Translated into English by Alec Schumacher and with an introduction by Cecilia Vicuña, The Chilean Flag is, at long last, available in a fully bilingual edition.
La bandera de Chile narrates the vicissitudes of the Chilean flag during the Pinochet dictatorship (1973-1990) evoking the fate of victims of political violence. The Chilean flag is a protagonist divested of agency, a national emblem subjected to the whims of political exigency, a body tortured by those who profess their allegiance to her. She is at the same time a flag, the nation, and woman, especially the mother-spouse figure who the military regime believed should be seen, but not heard. In the end the flag is used as a gag; her only act of resistance is to declare her silence.
Written in 1981, the book became a potent symbol in opposition to the dictatorship and was passed around in mimeographed copies until it was formally published in 1991. Poets at the time had to read and write in secret, self-publishing works in order to avoid the censors and secret police. María Teresa Adriasola wrote under the pen name Elvira Hernández upon the insistence of a friend to avoid being detained for the nature of her poetry. Her work has recently received renewed attention, being awarded the Pablo Neruda Ibero-American Poetry Prize and the Jorge Tellier National Poetry Prize both in 2018.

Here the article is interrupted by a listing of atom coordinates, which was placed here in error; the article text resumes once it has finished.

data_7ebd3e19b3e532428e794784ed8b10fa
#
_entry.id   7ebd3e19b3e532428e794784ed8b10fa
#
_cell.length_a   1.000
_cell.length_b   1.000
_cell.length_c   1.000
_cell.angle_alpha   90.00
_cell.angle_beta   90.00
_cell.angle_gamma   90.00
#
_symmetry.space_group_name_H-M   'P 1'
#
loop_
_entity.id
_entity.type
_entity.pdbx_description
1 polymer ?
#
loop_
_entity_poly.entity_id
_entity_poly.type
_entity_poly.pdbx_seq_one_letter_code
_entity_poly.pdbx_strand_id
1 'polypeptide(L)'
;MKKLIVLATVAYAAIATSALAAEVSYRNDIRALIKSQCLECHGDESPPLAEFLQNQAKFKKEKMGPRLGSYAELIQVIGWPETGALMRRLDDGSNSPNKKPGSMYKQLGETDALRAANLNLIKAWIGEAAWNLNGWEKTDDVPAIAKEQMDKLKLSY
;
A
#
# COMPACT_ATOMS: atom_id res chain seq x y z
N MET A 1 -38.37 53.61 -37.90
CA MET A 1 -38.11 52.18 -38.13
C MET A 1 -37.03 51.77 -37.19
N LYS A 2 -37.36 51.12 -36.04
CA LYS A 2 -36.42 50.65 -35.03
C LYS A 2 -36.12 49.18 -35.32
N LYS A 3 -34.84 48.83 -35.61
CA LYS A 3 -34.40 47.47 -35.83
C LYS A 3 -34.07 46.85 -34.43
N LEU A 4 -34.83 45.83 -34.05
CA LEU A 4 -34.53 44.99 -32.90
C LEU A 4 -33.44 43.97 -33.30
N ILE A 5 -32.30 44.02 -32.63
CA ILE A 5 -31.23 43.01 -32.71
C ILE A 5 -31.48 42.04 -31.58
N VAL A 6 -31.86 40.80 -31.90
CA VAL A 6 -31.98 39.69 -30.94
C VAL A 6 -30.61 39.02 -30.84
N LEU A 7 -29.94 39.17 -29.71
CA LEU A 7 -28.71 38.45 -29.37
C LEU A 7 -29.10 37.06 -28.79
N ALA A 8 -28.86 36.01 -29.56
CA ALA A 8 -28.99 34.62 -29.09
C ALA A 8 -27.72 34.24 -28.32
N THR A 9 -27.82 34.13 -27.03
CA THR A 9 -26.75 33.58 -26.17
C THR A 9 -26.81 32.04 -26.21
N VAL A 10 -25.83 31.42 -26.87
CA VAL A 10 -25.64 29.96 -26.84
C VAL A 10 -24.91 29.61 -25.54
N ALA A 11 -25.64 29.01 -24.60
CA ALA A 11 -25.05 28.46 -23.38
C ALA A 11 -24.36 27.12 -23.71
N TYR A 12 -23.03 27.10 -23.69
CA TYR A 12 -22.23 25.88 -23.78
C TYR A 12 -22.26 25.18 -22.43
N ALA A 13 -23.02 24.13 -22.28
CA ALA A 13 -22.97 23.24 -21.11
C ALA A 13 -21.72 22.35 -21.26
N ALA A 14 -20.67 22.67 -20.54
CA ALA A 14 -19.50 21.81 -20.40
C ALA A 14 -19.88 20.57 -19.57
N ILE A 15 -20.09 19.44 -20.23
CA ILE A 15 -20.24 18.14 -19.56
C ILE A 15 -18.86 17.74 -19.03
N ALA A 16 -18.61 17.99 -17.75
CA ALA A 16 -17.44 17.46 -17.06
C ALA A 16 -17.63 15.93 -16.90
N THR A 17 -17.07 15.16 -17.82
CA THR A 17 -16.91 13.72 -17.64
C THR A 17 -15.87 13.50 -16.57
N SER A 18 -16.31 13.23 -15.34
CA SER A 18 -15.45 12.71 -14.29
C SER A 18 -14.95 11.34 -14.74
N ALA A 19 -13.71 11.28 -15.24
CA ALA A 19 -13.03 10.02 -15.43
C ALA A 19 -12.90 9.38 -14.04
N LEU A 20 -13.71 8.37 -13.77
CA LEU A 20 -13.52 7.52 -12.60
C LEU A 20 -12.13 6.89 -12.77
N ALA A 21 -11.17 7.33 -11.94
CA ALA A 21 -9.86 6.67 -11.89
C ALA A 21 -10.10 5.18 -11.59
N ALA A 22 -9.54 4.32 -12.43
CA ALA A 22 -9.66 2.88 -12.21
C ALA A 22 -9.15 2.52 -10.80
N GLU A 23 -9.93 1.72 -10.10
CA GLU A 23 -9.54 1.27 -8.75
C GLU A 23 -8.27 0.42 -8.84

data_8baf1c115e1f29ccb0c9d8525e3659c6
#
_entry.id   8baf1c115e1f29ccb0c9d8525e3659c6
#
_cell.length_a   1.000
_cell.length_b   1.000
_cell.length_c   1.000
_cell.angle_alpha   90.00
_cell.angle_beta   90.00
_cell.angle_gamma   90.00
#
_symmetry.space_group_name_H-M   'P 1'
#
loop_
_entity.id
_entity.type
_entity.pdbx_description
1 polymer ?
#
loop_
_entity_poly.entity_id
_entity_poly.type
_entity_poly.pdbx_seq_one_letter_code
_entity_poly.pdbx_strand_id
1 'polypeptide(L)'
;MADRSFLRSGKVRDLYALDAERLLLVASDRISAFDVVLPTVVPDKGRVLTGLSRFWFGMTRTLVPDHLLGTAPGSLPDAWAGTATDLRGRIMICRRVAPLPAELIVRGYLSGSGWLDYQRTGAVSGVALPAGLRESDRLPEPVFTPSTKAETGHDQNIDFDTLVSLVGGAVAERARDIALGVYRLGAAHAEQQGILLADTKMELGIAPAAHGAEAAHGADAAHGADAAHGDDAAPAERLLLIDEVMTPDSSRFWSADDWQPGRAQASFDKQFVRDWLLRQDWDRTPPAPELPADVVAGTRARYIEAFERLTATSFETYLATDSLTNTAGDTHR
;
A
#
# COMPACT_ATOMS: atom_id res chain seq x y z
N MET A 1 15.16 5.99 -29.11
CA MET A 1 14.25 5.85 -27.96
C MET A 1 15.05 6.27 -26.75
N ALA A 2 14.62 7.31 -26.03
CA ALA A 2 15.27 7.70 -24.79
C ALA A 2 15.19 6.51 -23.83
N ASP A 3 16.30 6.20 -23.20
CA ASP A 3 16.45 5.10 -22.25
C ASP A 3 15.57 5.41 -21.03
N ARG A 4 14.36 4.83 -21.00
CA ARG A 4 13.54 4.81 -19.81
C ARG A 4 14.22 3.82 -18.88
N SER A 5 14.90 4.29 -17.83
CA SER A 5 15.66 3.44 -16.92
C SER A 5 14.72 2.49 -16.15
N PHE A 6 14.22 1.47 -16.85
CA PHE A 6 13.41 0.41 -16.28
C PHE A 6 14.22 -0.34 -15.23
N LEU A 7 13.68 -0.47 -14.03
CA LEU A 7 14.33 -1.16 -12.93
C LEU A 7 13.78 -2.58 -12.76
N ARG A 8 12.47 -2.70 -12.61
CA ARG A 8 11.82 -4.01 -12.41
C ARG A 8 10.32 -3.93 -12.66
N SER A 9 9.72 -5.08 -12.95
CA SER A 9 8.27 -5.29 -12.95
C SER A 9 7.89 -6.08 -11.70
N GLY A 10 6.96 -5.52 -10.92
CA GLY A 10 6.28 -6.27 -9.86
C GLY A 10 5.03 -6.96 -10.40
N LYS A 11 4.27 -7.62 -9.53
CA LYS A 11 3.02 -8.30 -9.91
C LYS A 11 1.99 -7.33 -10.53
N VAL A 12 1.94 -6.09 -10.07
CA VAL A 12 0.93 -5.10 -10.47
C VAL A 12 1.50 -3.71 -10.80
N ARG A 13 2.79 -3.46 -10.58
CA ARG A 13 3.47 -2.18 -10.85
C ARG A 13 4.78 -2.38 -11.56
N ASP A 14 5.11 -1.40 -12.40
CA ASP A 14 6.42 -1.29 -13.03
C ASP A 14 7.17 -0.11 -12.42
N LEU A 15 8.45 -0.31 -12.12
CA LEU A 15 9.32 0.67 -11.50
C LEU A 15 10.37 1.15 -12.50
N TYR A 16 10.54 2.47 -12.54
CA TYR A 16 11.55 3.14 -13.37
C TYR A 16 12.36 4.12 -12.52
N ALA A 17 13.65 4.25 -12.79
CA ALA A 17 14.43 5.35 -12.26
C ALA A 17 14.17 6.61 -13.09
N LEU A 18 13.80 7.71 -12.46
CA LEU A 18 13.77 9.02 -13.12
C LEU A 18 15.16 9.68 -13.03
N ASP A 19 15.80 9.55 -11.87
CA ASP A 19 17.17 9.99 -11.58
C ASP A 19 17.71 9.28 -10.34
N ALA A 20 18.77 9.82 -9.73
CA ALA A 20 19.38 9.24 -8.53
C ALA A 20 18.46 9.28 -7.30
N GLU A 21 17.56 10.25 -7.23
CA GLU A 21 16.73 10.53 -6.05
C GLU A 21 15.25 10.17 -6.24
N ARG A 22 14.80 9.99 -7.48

Despite the uniquely Chilean context of the work, this poem contains an urgent message for readers today as rising nationalist movements mobilize patriotic discourse in order to silence dissenting voices. The Chilean Flag continues to speak of silence, and through silence, speaks.